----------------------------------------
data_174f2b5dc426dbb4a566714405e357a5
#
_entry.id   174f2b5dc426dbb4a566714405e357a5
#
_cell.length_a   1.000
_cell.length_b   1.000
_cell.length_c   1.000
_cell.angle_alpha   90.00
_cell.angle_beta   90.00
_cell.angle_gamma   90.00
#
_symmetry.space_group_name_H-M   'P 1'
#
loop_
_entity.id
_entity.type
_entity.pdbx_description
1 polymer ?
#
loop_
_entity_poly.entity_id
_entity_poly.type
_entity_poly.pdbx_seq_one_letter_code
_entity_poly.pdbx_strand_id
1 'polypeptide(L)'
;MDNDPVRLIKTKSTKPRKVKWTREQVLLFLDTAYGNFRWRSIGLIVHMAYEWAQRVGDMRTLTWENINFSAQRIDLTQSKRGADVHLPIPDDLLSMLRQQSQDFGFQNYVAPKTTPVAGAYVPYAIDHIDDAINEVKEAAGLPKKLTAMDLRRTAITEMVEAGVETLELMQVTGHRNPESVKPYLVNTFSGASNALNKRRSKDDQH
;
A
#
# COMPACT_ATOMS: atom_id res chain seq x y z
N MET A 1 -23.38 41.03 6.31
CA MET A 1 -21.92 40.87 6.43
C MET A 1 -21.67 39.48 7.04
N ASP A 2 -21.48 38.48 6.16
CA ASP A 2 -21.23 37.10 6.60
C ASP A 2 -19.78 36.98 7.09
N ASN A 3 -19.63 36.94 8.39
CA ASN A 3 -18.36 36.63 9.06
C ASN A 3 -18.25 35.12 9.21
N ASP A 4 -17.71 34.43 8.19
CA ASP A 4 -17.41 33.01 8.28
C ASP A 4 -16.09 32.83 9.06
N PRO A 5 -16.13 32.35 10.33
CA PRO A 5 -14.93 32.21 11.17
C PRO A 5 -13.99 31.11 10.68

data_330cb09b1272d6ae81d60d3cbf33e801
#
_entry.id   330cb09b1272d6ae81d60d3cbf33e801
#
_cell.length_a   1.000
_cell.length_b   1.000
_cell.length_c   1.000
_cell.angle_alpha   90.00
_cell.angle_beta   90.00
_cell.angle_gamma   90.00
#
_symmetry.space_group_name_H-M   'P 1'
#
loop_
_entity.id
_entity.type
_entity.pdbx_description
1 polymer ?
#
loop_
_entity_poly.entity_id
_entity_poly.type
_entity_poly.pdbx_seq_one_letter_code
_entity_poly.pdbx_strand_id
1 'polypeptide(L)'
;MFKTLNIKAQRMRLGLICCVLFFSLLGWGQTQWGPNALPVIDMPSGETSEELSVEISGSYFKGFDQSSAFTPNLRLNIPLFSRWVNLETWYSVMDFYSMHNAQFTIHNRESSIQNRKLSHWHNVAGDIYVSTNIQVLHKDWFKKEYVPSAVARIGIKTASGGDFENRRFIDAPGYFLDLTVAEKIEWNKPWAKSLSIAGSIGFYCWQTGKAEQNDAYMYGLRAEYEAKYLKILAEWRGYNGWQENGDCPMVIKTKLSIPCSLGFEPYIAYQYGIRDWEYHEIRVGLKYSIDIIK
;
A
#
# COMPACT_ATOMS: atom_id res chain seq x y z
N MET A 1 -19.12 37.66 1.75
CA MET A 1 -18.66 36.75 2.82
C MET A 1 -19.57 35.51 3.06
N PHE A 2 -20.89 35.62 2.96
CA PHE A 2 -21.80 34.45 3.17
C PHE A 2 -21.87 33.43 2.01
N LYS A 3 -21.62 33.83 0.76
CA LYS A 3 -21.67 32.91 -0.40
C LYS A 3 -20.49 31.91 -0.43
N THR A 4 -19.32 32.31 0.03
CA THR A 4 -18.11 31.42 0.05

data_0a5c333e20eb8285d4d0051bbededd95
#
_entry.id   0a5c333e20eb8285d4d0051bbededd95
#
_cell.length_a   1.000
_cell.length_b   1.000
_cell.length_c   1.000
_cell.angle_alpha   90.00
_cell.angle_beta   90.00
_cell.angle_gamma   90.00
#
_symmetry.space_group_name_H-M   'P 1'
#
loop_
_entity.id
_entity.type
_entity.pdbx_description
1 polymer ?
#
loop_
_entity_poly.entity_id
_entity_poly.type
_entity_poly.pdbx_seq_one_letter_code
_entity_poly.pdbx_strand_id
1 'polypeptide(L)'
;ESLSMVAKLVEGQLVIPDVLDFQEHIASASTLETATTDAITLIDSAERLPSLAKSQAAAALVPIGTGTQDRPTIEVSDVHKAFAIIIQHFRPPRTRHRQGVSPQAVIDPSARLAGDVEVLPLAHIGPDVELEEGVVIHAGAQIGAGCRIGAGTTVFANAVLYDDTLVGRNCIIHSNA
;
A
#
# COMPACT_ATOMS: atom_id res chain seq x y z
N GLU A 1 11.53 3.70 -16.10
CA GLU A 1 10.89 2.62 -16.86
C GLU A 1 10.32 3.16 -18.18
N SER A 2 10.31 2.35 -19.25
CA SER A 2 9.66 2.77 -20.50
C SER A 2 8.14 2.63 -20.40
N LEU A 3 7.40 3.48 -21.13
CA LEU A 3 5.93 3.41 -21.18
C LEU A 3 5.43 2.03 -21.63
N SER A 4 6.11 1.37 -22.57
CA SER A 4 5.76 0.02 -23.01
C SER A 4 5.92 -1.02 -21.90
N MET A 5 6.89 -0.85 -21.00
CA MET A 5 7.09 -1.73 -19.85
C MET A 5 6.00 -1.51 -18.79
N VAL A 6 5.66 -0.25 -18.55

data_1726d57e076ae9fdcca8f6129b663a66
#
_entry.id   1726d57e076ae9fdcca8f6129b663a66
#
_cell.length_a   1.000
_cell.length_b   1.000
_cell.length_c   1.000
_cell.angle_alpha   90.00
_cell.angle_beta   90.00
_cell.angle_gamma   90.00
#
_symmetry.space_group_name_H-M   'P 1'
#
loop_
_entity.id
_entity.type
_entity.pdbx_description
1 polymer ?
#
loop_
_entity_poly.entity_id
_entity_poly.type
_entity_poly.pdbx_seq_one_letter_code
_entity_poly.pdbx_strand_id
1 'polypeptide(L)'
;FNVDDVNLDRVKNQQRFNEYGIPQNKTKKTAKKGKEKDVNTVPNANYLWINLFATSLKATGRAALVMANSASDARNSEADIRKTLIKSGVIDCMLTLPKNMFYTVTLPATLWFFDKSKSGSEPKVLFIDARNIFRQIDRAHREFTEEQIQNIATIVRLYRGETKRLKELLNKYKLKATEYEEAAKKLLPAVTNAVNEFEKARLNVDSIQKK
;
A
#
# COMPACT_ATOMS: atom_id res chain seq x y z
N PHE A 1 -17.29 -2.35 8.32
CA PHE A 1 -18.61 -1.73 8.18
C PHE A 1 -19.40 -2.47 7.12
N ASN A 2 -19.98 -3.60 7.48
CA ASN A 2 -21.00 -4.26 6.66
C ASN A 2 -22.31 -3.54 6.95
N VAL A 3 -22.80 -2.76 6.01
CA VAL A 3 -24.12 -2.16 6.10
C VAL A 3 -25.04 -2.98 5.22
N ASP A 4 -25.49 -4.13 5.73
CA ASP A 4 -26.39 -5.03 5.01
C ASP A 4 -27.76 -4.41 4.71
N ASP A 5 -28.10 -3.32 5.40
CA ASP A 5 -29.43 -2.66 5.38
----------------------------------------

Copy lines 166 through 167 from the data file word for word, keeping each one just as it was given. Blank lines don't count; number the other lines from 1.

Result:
N ASN A 2 -19.98 -3.60 7.48
CA ASN A 2 -21.00 -4.26 6.66